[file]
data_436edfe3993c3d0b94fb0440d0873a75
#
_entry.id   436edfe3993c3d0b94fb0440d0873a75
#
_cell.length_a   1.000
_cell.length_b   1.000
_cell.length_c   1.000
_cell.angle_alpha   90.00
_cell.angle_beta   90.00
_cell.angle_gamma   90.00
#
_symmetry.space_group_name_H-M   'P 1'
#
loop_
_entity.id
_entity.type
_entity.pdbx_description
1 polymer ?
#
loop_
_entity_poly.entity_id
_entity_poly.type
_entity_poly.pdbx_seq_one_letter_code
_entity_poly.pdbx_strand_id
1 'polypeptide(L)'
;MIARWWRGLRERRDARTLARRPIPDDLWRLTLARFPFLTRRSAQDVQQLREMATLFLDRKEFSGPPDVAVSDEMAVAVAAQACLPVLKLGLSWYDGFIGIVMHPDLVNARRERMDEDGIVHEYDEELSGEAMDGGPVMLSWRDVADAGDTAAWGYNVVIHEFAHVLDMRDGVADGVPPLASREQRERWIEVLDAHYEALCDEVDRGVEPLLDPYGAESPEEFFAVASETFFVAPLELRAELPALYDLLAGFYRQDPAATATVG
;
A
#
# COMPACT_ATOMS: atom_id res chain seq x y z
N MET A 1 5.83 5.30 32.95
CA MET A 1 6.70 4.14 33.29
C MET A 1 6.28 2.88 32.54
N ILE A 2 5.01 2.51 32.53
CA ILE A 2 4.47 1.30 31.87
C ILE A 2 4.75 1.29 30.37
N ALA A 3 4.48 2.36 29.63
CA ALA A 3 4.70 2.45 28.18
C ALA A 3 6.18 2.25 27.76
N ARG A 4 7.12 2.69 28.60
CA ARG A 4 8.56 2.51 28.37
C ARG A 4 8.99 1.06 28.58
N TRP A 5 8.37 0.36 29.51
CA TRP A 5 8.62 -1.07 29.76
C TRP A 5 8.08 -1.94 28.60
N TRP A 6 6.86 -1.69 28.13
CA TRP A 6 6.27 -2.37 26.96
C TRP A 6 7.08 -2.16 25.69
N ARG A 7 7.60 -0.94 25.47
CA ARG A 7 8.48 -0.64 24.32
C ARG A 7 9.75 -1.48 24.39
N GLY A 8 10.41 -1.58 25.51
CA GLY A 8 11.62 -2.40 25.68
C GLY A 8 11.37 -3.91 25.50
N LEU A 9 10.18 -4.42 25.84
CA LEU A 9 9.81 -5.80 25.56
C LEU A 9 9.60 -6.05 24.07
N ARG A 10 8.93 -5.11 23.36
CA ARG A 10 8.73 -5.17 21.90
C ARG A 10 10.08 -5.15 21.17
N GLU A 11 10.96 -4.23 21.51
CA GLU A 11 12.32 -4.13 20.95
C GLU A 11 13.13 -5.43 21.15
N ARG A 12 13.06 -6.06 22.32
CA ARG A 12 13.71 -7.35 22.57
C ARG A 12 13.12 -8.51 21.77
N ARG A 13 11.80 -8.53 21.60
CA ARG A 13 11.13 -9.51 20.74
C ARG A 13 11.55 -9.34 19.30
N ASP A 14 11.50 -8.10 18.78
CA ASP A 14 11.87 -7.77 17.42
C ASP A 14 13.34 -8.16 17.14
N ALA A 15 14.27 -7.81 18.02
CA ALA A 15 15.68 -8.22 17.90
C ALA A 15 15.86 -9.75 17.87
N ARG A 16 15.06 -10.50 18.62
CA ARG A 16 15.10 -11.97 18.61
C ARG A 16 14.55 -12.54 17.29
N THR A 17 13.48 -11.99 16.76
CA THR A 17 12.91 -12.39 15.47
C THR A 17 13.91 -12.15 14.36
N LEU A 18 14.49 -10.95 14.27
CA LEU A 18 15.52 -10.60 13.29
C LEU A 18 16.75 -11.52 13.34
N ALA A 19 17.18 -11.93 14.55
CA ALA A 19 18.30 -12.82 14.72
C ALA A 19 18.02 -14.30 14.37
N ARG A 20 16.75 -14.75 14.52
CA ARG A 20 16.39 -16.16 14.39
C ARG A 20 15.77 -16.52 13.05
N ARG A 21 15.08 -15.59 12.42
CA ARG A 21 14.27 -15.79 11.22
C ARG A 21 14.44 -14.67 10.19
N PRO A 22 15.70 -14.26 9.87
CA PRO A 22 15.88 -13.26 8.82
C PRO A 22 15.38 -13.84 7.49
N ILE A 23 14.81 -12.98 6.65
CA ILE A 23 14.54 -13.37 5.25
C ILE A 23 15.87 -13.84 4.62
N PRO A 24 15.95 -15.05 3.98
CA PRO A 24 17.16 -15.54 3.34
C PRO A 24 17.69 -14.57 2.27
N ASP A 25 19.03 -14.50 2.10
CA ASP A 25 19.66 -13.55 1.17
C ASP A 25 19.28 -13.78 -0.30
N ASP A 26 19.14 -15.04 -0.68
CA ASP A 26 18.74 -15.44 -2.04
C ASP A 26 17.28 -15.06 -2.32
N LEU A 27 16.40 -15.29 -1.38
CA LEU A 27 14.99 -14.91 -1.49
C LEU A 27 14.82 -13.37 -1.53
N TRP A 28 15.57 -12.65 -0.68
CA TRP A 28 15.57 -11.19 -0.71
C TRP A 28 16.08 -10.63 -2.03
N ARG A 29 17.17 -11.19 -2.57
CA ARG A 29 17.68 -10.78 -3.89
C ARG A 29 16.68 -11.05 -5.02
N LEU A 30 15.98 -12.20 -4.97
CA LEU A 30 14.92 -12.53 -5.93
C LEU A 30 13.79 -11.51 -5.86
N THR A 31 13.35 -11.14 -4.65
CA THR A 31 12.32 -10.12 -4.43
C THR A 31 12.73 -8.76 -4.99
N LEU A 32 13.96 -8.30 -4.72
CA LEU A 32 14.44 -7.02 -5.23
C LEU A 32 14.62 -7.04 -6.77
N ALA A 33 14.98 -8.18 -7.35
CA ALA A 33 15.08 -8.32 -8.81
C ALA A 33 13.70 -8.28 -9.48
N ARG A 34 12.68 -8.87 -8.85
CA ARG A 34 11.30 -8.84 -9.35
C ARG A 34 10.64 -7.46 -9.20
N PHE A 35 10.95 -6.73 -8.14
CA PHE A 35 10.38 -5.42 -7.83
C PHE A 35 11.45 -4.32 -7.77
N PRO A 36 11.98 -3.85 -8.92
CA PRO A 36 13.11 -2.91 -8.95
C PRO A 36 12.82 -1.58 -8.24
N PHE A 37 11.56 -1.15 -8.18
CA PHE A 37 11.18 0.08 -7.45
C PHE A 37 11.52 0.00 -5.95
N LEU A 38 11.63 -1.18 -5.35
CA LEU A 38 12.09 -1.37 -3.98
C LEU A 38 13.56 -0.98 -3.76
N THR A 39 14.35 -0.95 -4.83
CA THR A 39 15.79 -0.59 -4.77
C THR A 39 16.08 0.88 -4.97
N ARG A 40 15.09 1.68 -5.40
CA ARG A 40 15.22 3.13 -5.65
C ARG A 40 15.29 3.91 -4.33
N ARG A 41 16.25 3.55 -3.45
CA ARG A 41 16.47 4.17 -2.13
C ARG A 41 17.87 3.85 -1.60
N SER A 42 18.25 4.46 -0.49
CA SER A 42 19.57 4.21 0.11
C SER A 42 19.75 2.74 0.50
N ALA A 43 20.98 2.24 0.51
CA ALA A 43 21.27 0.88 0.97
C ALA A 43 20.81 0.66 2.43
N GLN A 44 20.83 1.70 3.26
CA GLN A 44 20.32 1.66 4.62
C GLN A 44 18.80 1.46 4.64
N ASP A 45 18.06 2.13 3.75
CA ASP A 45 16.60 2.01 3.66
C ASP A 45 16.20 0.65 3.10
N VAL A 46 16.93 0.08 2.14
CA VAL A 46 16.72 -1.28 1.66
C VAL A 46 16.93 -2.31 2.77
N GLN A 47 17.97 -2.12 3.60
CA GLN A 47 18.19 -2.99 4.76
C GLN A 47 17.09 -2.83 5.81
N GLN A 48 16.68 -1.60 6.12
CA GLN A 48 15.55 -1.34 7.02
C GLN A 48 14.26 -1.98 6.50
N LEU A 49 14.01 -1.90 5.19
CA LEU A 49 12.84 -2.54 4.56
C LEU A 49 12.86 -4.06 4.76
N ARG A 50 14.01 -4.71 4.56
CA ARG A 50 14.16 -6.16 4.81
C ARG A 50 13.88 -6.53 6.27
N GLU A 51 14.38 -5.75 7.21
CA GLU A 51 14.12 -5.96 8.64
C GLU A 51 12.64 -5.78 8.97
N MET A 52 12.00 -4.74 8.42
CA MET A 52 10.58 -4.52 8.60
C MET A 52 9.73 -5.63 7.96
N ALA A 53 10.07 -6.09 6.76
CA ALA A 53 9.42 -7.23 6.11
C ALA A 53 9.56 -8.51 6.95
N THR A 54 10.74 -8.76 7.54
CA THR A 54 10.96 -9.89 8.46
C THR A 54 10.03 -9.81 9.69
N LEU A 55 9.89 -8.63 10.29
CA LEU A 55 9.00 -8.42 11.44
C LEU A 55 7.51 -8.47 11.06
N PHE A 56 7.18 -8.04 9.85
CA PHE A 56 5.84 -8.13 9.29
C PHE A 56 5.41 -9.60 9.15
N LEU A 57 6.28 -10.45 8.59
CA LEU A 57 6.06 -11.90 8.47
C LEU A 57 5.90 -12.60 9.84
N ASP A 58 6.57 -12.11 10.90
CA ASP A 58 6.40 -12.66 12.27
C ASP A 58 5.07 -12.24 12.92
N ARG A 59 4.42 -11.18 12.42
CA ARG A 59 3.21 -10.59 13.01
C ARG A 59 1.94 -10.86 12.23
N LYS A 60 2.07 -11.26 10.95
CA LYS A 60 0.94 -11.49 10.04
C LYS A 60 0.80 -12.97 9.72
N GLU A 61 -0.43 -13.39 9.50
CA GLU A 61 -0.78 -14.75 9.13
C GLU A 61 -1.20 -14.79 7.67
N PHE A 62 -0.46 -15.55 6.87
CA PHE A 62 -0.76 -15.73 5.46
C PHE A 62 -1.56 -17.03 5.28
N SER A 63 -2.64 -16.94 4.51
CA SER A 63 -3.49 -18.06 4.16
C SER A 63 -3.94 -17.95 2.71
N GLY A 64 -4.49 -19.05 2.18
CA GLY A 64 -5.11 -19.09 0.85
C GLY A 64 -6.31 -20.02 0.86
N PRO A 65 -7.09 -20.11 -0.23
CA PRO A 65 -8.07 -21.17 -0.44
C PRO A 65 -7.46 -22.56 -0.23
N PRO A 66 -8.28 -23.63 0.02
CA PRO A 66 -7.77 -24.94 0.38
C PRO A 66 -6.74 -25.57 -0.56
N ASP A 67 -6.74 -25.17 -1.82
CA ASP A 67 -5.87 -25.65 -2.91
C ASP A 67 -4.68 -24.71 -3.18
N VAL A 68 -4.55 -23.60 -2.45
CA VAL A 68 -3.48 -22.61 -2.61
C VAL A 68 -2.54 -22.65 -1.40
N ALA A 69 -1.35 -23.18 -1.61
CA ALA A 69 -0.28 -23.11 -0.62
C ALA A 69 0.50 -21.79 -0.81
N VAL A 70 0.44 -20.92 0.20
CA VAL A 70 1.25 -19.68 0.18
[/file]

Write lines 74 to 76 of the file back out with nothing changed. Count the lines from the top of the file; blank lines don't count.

CA ALA A 15 15.68 -8.22 17.90
C ALA A 15 15.86 -9.75 17.87
N ARG A 16 15.06 -10.50 18.62